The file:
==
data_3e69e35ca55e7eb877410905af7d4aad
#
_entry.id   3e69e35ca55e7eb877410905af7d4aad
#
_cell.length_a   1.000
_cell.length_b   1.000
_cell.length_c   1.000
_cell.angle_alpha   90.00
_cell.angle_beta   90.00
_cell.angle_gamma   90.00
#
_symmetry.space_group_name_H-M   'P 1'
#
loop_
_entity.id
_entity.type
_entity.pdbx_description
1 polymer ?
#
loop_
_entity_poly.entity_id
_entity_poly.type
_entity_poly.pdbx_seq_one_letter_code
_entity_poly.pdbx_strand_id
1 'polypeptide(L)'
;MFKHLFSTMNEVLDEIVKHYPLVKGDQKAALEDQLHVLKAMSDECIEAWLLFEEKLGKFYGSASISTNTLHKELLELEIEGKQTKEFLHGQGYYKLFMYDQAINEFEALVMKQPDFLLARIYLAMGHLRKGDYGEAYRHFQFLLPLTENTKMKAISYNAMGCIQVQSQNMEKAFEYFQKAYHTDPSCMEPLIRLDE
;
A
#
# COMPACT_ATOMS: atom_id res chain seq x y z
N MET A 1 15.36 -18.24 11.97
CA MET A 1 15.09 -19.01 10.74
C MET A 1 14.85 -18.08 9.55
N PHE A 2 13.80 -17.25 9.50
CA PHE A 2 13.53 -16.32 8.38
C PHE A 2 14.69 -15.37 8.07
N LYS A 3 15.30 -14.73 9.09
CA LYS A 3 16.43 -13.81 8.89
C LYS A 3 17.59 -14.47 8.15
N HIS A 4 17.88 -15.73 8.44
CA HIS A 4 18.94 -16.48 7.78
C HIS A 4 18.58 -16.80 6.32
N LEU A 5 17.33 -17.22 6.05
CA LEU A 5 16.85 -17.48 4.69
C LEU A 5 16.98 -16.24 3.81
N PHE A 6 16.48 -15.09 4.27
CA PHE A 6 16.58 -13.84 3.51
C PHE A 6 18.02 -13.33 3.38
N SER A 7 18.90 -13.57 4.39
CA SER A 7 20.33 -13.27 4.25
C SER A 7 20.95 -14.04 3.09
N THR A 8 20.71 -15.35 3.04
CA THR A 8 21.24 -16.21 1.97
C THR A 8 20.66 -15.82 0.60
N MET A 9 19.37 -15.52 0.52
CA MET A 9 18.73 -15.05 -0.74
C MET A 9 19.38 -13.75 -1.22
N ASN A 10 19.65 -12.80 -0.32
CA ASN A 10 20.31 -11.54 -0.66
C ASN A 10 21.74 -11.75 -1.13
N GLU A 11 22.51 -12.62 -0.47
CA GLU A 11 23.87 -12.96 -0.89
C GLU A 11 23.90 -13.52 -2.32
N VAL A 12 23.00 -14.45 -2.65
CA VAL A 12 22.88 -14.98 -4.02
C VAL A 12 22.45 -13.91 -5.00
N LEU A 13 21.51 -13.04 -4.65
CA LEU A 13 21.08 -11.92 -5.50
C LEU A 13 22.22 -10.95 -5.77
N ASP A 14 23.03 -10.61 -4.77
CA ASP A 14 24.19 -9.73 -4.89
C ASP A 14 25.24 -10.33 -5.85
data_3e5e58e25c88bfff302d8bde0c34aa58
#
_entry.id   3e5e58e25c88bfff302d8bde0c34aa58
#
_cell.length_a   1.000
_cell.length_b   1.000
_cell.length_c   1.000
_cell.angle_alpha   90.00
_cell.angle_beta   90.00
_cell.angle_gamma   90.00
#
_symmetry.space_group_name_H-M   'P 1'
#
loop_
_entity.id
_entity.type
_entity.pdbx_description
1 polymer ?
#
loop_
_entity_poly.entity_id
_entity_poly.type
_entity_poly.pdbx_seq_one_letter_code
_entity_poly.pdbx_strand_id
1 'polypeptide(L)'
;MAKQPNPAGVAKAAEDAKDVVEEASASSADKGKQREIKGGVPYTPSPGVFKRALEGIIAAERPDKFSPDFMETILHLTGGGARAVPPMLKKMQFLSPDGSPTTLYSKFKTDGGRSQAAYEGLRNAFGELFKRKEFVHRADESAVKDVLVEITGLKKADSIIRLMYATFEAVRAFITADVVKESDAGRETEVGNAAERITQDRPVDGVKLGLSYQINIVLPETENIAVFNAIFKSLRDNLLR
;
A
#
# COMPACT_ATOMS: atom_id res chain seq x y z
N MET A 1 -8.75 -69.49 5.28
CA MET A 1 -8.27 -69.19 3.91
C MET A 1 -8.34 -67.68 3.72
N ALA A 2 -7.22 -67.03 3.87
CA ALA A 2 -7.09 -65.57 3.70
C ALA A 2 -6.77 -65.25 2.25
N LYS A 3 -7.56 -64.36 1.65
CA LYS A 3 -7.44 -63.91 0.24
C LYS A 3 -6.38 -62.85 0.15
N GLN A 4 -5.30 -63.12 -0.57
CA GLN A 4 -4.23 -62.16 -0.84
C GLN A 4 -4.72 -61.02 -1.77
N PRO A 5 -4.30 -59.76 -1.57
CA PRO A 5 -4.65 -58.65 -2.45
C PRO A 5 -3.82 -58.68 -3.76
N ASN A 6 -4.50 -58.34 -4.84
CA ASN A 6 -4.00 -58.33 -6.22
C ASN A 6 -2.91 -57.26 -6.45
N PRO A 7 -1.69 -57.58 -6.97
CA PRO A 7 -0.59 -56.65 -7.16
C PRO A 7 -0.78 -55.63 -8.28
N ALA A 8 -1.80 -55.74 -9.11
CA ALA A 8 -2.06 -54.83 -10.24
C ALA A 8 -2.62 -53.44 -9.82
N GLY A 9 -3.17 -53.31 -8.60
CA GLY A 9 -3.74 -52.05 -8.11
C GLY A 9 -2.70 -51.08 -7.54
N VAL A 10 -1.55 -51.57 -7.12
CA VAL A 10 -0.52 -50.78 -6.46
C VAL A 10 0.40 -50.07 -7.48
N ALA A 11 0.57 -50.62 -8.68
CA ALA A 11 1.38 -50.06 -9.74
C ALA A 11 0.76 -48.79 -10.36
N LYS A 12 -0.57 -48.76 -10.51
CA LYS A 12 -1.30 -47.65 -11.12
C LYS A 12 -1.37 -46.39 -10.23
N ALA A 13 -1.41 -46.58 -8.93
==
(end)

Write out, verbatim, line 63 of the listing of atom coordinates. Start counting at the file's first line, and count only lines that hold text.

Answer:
C GLU A 11 23.90 -13.52 -2.32